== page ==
Dead Fillmore

The Dead kick off the second set at the Fillmore in grand fashion with a supercharged “Morning Dew.” Steadily progressive rhythms supplied by Lesh and Kreutzmann secure the framework for another Garcia guitar solo that drips with emotion, much to the crowd’s delight. After a quick run through “Beat It On Down The Line,” it’s Pigpen’s turn again as he and his harp rip through a cover of the bluesy “Next Time You See Me.”

Pig then gets back behind the organ for “Bertha,” another fresh tune at the time, debuted only months ago. Afterwards Garcia seems to make note of Mickey Hart, who had recently begun his hiatus from the band, “not being with us tonight” but that his grandmother was in attendance. This clears the deck for “Sugar Magnolia.” Garcia has the wah effect on full blast for this one, almost overpowering everything else. After some more griping about the in-house monitors, the Dead’s cover of Smokey Robinson and The Miracles’ “Second That Emotion” smooths everything over. It would the fourth performance of this song that the band only ever played five times – all in April of 1971.

But this would not be the cover selection that blows the doors off the second set. That honor belongs to the “Good Lovin'” that follows, sung in Pigpen’s signature style and immediately supplemented with a majestic drum solo from Kreutzmann. As the wave of “Drums” begins to recede, a loose form of “Good Lovin'” reemerges, spurred on by Pigpen and his improvisational crooning. With the rest of the band fully locked in behind him, this sequence sees the Dead at their full powers and steals the show.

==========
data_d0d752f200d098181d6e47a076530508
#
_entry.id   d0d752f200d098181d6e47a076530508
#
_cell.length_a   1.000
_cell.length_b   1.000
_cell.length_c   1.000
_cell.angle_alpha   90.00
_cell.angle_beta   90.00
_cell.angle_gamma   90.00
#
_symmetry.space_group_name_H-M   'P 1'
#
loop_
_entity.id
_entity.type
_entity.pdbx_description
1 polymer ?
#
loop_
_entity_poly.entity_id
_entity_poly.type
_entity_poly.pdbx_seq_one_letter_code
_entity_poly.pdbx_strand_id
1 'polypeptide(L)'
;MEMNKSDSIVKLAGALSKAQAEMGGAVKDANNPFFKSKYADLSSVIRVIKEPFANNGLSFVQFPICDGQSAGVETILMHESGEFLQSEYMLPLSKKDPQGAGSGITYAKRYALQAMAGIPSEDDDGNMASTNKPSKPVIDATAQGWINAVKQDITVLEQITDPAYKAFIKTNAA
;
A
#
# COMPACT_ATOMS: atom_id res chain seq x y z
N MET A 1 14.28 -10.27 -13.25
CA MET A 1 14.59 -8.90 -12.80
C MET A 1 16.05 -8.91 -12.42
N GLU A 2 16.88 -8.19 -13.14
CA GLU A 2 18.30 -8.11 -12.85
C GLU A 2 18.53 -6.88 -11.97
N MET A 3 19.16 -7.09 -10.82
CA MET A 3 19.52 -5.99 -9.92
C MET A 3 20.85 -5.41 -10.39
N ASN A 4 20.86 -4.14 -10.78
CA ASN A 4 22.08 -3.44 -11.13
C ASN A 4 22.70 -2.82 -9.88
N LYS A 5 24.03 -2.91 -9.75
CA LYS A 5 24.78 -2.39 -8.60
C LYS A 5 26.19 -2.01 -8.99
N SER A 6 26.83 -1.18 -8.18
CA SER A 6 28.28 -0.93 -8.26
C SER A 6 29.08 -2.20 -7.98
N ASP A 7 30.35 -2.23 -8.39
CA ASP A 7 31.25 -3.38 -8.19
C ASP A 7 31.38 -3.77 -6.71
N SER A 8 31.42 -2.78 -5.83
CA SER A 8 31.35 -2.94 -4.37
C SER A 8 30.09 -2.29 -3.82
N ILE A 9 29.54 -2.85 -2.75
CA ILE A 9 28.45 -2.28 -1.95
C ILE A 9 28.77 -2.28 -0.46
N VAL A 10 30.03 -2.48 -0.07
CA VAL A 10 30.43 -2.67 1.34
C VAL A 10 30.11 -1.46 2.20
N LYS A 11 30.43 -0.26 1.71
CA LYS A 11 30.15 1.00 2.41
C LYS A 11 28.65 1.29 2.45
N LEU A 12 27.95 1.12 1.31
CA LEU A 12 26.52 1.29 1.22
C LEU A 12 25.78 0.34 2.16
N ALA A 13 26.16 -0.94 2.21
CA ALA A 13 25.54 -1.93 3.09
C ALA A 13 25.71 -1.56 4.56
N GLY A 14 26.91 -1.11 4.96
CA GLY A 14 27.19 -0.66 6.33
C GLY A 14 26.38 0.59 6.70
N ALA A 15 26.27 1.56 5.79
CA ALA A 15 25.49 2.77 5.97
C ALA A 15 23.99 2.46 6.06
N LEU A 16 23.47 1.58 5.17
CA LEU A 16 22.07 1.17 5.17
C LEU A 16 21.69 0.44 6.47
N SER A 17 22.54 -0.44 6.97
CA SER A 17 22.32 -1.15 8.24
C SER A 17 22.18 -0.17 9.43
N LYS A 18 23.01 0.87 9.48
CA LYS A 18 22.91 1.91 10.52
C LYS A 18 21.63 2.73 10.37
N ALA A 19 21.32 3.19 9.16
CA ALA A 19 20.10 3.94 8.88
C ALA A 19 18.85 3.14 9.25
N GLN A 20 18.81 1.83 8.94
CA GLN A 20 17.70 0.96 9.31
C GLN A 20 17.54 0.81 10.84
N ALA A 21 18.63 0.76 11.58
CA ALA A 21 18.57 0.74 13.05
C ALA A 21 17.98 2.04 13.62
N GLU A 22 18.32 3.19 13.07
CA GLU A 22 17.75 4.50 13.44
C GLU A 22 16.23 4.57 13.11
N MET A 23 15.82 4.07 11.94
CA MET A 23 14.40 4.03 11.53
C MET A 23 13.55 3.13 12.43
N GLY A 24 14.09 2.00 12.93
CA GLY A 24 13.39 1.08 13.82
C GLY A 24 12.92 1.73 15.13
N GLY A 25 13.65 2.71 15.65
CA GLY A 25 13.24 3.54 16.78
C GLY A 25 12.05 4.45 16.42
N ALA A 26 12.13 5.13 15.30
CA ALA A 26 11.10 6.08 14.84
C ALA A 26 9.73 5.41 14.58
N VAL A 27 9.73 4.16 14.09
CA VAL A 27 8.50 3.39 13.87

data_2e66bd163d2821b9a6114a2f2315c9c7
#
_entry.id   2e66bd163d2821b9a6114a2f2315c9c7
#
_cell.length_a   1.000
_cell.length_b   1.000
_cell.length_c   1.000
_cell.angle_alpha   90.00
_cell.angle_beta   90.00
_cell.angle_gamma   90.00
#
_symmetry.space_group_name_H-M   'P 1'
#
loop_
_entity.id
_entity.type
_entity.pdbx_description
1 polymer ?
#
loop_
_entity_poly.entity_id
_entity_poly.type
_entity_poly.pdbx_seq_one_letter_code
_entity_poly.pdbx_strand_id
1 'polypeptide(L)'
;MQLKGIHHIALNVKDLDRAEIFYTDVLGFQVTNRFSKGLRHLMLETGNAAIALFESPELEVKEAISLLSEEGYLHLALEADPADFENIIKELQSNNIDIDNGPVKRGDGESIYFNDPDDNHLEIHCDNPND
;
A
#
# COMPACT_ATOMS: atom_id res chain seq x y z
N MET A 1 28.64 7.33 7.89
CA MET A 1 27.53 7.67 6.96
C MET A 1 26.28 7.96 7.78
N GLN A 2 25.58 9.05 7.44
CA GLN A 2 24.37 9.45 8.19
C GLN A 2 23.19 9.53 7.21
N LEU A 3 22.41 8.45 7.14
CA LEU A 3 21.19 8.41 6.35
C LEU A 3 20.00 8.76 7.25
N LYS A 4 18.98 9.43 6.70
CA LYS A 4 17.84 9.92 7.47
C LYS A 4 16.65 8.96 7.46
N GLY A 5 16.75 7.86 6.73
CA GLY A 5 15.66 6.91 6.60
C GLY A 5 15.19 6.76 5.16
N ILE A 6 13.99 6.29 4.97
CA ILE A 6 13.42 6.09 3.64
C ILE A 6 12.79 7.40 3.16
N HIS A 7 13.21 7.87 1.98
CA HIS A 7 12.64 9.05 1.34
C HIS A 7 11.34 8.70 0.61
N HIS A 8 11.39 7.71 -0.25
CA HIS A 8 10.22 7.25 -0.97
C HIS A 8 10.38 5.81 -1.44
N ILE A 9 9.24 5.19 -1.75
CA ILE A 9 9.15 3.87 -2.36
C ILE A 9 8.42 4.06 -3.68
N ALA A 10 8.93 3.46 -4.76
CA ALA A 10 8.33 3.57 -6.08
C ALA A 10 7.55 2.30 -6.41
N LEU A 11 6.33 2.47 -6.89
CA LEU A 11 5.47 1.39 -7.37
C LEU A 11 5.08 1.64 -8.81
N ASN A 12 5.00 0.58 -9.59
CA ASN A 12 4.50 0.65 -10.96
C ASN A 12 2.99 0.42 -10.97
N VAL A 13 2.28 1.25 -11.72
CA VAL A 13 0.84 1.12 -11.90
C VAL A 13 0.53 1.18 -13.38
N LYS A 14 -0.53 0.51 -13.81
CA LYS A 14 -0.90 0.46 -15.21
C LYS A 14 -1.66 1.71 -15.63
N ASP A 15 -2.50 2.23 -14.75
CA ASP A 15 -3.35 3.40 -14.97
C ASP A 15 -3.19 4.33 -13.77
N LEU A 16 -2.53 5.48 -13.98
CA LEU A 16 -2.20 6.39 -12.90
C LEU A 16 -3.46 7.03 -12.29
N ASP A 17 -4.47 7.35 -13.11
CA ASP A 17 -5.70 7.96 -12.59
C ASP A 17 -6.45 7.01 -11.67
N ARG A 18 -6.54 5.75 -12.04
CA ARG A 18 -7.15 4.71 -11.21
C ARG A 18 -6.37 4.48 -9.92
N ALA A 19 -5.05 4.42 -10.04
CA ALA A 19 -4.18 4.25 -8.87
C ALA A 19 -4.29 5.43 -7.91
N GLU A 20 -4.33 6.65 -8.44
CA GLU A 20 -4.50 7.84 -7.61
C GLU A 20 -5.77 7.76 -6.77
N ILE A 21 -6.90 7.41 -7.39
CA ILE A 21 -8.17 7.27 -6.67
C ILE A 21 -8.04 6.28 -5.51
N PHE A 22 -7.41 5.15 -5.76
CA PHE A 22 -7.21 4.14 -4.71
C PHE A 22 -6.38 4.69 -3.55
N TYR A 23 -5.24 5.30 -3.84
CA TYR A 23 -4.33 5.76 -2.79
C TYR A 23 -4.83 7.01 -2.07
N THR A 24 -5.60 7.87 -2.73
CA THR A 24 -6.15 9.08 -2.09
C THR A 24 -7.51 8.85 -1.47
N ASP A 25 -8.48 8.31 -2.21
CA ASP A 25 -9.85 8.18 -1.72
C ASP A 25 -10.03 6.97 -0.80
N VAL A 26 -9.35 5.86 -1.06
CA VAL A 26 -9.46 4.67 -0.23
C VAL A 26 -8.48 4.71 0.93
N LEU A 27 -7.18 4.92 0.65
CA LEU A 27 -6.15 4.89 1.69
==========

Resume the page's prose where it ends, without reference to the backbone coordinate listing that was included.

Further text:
Things would slow down considerably after this, with “Sing Me Back Home,” another Dead tune with a short shelf life. Although it would be played the following two nights as well. One of the last inter-song tuning sessions is memorable as this one has a distinct “Spanish Jam” element to it. Finally, the opening shuffle beat of “Not Fade Away” takes shape, initiating the final sequence of the evening. In following tradition, another silky smooth transition follows into “Goin’ Down The Road Feeling Bad” before turning back into NFA. The Grateful Dead then treat the ravenous crowd to an “Uncle John’s Band” encore, wrapping up the first night of this last ever run at the Fillmore East.

Grateful Dead – Fillmore East – New York, NY 4/25/71

Set 1: Truckin’, Loser, Hard To Handle, Me And Bobby McGee, Cold Rain & Snow, The Rub, Playin’ In The Band, Friend Of The Devil, China Cat Sunflower-> I Know You Rider, Casey Jones

Set 2: Morning Dew, Beat It On Down The Line, Next Time You See Me, Bertha, Sugar Magnolia, Second That Emotion, Good Lovin’-> Drums-> Good Lovin’, Sing Me Back Home, Not Fade Away-> Goin’ Down The Road Feelin’ Bad-> Not Fade Away

E: Uncle John’s Band